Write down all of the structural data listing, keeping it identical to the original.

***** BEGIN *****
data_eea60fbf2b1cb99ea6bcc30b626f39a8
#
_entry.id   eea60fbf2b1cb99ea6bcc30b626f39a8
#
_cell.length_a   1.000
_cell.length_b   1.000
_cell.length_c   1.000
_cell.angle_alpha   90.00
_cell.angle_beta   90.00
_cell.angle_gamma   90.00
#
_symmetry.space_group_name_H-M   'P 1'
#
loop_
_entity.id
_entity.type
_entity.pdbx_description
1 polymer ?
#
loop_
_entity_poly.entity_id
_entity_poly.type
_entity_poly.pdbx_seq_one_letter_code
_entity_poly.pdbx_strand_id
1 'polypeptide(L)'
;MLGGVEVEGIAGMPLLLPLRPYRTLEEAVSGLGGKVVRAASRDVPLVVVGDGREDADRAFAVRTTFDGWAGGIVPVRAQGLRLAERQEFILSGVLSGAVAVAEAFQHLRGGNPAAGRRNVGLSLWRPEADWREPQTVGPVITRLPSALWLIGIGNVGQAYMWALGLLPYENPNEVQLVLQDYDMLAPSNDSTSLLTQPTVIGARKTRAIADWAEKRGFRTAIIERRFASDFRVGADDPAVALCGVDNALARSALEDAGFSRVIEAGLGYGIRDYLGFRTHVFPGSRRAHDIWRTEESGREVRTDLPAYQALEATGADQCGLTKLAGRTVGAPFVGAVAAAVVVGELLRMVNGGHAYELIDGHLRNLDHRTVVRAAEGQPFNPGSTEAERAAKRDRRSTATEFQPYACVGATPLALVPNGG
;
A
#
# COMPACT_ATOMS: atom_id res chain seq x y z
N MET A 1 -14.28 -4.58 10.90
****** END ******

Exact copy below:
data_eea60fbf2b1cb99ea6bcc30b626f39a8
#
_entry.id   eea60fbf2b1cb99ea6bcc30b626f39a8
#
_cell.length_a   1.000
_cell.length_b   1.000
_cell.length_c   1.000
_cell.angle_alpha   90.00
_cell.angle_beta   90.00
_cell.angle_gamma   90.00
#
_symmetry.space_group_name_H-M   'P 1'
#
loop_
_entity.id
_entity.type
_entity.pdbx_description
1 polymer ?
#
loop_
_entity_poly.entity_id
_entity_poly.type
_entity_poly.pdbx_seq_one_letter_code
_entity_poly.pdbx_strand_id
1 'polypeptide(L)'
;MLGGVEVEGIAGMPLLLPLRPYRTLEEAVSGLGGKVVRAASRDVPLVVVGDGREDADRAFAVRTTFDGWAGGIVPVRAQGLRLAERQEFILSGVLSGAVAVAEAFQHLRGGNPAAGRRNVGLSLWRPEADWREPQTVGPVITRLPSALWLIGIGNVGQAYMWALGLLPYENPNEVQLVLQDYDMLAPSNDSTSLLTQPTVIGARKTRAIADWAEKRGFRTAIIERRFASDFRVGADDPAVALCGVDNALARSALEDAGFSRVIEAGLGYGIRDYLGFRTHVFPGSRRAHDIWRTEESGREVRTDLPAYQALEATGADQCGLTKLAGRTVGAPFVGAVAAAVVVGELLRMVNGGHAYELIDGHLRNLDHRTVVRAAEGQPFNPGSTEAERAAKRDRRSTATEFQPYACVGATPLALVPNGG
;
A
#
# COMPACT_ATOMS: atom_id res chain seq x y z
N MET A 1 -14.28 -4.58 10.90